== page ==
More recently, another explanation has been advanced that suggests that the passive attenuation that results from the monocular acuity deficit is the reason for the predominance of the good eye when amblyopes are binocular viewing.11 The presence of standing contrast attenuation in the amblyopic eye (i.e., raised contrast thresholds) means that at any fixed contrast the dichoptic masking from the fellow eye will always dominate because the strength of dichoptic masking depends on the relative contrast of the mask to the threshold. Here, using a dichoptic-masking paradigm, we studied the masking effect of visibility-matched visual stimuli from one eye to the other eye so to factor out any influence from the raised contrast thresholds of the amblyopic eye (i.e., the attenuator explanation). Using this approach, we show that the fellow eye does not exert abnormally strong dichoptic masking over the amblyopic eye. However, the effect that the amblyopic eye has on the fellow eye is much reduced, and it is the imbalance that this produces within the context of reciprocal interocular inhibition, rather than an abnormally higher inhibition from the fellow to the amblyopic eye per se, that lies at the heart of the suppression that reduces binocular sensitivity in lazy eye syndrome. 
Materials and Methods
Participants
Eight amblyopes with (n = 5) or without (n = 3) constant strabismus and 10 adults with normal eyes (mean age: 25.3 ± 2.0 years old; four females) with normal or corrected to normal visual acuity (20/20 or better) and normal stereopsis (40 arcseconds or better) participated in our experiment. All amblyopes had no obvious structural anomalies or ocular disease; their clinical details are provided in the Table. Observers' cycloplegic refractive errors, if existing, were fully corrected in the data collection. Two patients (S2 and S7), one with mild hyperopic anisometropia and the other with mild bilateral hyperopia, were not chronic spectacle wearers but were corrected during testing. The eye dominances of normal adults were defined by the hole-in-the-card test.12 All participants were naive to the purpose of the study. Written informed consent was obtained from all patients or from the parents or legal guardian of participants aged less than 18 years old after explanation of the nature and possible consequences of the study. This study followed the tenets of the Declaration of Helsinki and was approved by the Ethics Committee of Wenzhou Medical University. The methods were carried out in accordance with the approved guidelines. 
Table
 
Clinical Details of the Participants
Table
 
Clinical Details of the Participants
Apparatus
All stimuli were generated and controlled by a PC computer running Matlab (MathWorks, Natick, MA, USA) with psychophysics,13,14 Palamedes,15 and quick contrast sensitivity function (qCSF)16 toolboxes. Stimuli were displayed on a gamma-corrected CRT monitor (Iiyama Vision Master Pro 513; IIyama Corp., Hoofddorp, The Netherlands) (width 40 cm; spatial resolution: 1280 pixels × 960 pixels; refresh rate: 100 Hz) for patients S1 to S3 and on a gamma-corrected CRT monitor (Sony G220; Sony Corp., Tokyo, Japan) (width 32.5 cm; spatial resolution: 1024 pixels × 768 pixels; refresh rate: 100 Hz) for the other patients and all the normal controls. Mean luminance of the screen was 54 candela per square meter (cd/m2) for the first monitor and 40 cd/m2 for the second monitor. All experiments were conducted in a dark room. During the measurement, observers viewed the stimuli dichoptically via a custom-built eight-mirror stereoscope at an equivalent viewing distance of 60 cm.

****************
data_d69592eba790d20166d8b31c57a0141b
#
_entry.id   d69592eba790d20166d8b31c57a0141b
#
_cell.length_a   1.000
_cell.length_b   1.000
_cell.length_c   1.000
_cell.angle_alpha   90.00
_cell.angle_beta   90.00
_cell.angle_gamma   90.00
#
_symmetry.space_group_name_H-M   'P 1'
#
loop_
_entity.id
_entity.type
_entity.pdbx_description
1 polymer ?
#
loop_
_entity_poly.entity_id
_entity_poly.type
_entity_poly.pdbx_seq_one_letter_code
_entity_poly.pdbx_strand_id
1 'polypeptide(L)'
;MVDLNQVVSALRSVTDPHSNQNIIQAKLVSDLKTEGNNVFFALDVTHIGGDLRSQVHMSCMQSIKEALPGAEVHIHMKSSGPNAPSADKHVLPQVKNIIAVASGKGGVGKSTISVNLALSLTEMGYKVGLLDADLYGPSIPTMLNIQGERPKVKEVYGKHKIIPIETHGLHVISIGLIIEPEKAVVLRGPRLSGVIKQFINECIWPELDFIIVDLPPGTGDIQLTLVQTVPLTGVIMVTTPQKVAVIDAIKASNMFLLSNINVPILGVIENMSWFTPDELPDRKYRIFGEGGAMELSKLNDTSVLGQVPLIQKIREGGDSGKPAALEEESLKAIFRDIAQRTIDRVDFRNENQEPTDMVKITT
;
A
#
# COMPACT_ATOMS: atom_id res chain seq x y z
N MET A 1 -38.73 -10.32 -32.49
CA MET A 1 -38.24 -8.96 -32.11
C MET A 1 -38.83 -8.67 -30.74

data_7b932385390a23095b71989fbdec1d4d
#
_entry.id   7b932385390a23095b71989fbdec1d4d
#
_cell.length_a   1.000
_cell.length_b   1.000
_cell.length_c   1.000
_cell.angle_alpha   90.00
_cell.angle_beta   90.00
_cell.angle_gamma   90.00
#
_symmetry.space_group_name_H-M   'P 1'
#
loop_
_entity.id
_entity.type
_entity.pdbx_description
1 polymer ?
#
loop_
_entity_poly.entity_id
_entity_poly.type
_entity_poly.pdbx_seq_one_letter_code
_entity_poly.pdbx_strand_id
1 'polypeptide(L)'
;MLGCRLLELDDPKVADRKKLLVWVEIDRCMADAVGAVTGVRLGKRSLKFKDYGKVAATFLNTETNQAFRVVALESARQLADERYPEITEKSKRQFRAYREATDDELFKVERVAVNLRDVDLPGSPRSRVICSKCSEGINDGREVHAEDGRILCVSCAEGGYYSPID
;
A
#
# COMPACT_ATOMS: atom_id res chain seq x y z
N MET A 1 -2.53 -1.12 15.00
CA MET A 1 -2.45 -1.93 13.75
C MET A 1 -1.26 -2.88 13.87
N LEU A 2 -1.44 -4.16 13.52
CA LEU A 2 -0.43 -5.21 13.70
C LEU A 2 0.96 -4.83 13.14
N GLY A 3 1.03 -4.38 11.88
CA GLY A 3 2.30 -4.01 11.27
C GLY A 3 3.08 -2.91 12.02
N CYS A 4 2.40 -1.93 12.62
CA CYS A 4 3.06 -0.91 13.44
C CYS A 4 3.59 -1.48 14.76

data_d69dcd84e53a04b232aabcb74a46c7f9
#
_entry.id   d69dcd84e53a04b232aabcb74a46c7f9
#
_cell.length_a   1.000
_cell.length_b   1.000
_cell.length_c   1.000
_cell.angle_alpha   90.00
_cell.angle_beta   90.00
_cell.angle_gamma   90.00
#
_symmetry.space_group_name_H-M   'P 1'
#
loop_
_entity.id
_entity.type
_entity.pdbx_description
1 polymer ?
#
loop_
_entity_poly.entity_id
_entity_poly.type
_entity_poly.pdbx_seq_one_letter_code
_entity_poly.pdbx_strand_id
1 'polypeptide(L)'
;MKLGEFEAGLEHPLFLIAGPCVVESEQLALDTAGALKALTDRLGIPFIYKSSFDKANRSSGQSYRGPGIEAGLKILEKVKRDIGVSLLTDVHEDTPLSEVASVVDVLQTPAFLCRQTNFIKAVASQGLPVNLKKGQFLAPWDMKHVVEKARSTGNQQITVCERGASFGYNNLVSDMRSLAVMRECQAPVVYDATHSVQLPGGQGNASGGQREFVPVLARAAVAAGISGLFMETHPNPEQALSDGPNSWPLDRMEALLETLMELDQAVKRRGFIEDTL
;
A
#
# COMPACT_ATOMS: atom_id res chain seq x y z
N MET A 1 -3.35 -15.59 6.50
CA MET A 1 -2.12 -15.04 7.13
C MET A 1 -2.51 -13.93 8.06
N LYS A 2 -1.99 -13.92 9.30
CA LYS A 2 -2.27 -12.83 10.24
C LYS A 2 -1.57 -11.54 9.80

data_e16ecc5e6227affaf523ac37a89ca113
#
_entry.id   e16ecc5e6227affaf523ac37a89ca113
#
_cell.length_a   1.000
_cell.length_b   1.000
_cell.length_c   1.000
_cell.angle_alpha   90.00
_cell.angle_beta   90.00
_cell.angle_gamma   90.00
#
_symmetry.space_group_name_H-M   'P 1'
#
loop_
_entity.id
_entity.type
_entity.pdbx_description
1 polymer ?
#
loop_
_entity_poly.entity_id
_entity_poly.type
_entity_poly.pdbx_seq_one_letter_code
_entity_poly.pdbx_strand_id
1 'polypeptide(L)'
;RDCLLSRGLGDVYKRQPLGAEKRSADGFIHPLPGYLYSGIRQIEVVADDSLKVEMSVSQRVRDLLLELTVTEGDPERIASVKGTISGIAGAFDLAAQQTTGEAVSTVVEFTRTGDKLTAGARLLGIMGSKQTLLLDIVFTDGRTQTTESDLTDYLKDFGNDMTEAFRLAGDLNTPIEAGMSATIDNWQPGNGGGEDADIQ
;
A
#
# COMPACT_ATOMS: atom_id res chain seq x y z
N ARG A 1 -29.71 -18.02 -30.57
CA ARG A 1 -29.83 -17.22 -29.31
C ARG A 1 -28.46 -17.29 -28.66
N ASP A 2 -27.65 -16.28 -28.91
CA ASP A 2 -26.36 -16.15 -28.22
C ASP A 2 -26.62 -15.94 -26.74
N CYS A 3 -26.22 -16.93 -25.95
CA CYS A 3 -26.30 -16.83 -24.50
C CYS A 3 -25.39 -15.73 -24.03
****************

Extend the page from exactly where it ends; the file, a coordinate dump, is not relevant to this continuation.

Design
By using the qCSF approach,16,17 we measured individual's monocular contrast sensitivity function (CSF) when the untested eye viewed a mean luminance background and when the untested eye viewed a bandpass filtered noise stimulus whose peak spatial frequency matched that of the test Gabor presented to the tested eye.17,18 Interocular suppression was quantified by the difference in thresholds occurring between these two conditions for each eye. To factor out any signal attenuation by the amblyopic eye, the contrast of the noise mask was set to five times the threshold (or 100% if the ceiling was reached) of the untested eye. The qCSF approach has already been validated for its use on amblyopic populations.17,18 It was used to ascertain the threshold attenuation of the amblyopic eye under monocular viewing conditions. The qCSF approach has also been validated in our previous study for using a noise stimulus.19 
In total, we measured six CSFs for each observer: three conditions (Gabor CSF, noise CSF, and Gabor plus noise-masking CSF) for two eyes. Each CSF was measured in 150 trials, preceded by a five-trial practice with high contrast (100%) stimuli presented. Normally, observers could finish one CSF measurement in 5 minutes. A 2-minute break was provided before the start of the next session. The six CSFs were measured twice in 2 days, and the results were averaged based on these two repetitions. 
Stimuli